Conductive polymers and electronics
Tackling corrosion with nanotechnology
Metallic electronic devices such as laptop computers and cell phones won’t work if the conductive metals corrode. John Zhanhu Guo, an assistant professor in the Dan F. Smith Department of Chemical Engineering, and Suying Wei, an assistant professor in the Department of Chemistry, are tackling that problem with nanotechnology.
The pair received funding of $300,000 from the National Science Foundation for a project titled “Synergistic Conductive Multifunctional Polymer Nanocomposites with Soft and Hard Nanofillers.” It is co-sponsored by the Nanoscale Interdisciplinary Research Teams (NIRT) program and Materials Processing and Manufacturing program.
Nanotechnology deals with manipulating matter on an atomic and molecular scale and involves developing materials and devices within that size. Conductive polymers (plastics) are organic polymers that conduct electricity.
“This project will target conductive polymer nanocomposites from two general approaches,” Guo said. “One is combining different conductive nanofillers such as metal nanoparticles into insulating polymer such as epoxy resin. The other is to utilize the conductive polymer matrix such as polypyrrole and the fillers will introduce different functionalities.”
Guo and Wei will lead their teams in implementing the proposed tasks related to the conductive polymer nanocomposites. The major polymer nanocomposite (PNC) synthesis and processing will be carried out in Guo’s Integrated Composites Laboratory and characterization and property analysis will be carried out in Wei’s laboratory.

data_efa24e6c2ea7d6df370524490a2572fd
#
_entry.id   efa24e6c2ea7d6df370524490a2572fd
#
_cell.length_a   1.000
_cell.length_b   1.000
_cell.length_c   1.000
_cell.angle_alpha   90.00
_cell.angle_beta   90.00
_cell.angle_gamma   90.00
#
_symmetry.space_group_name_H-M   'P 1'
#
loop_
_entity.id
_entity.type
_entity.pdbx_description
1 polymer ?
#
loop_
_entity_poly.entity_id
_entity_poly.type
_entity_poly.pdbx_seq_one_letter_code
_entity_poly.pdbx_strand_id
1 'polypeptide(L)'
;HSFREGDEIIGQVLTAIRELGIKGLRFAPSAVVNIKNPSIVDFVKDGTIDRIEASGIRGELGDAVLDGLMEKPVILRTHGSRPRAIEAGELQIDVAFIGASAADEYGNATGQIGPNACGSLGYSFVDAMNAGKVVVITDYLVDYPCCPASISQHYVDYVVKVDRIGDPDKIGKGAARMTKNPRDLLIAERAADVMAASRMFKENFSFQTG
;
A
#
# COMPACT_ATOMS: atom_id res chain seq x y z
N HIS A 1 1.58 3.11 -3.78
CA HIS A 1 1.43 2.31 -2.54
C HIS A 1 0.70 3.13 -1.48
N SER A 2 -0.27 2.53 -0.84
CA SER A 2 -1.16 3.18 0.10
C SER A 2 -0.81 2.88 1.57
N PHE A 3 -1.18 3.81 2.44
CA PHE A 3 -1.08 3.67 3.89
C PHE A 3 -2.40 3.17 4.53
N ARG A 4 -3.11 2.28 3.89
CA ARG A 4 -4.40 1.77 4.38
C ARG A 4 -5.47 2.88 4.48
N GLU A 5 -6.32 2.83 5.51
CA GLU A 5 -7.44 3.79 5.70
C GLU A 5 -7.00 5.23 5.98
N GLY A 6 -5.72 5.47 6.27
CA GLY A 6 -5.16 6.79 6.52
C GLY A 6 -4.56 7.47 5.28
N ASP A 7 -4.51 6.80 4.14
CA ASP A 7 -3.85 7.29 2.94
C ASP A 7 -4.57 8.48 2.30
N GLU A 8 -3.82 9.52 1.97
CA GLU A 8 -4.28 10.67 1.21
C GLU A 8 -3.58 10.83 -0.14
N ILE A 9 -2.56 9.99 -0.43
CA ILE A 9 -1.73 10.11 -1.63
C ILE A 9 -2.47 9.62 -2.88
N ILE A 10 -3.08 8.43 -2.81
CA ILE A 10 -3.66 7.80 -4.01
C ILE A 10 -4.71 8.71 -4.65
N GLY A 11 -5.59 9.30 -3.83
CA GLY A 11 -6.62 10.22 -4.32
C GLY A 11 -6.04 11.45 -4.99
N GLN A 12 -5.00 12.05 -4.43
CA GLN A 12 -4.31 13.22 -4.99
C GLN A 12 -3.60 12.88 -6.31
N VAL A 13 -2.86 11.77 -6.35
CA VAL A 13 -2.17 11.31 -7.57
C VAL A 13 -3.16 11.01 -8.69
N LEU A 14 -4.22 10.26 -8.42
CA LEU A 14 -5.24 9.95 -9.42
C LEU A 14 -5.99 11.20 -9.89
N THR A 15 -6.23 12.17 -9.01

The grant provides funding for developing a series of chemically-stable conductive polymer nanocomposites (cPNCs) to tackle a central problem, corrosion of conductive metals, facing metallic electronic devices including microwave absorbers to prevent microwave irradiation, explosive chemical sensors, magnetic field sensors and electrochromism-based smart windows. If successful, the results of this research will make a significant impact to the rapidly developing field of polymer-based conductive nanostructural materials.“The to-be-developed cPNCs will have multifunctionalities integrating lightweight, electrical conductivity and magnetic properties in one polymer system, which can replace the easily oxidized metals for electronic device applications,” Guo said.
The cPNCs, either from combining different conductive nanofillers into insulating polymer or from utilizing the conductive polymer matrix, bring prospects of organic-based devices with reduced weight density, increased integration and multi-functionality.
Guo is currently working with Western Digital Corp., a global leader in the development and manufacturing of hard drives and solid-state drives, and Ocean NanoTech LLC, which develops and manufactures nanomaterial products. Collaboration with Western Digital and Ocean NanoTech will facilitate the possible commercialization of the newly developed cPNCs, Guo said.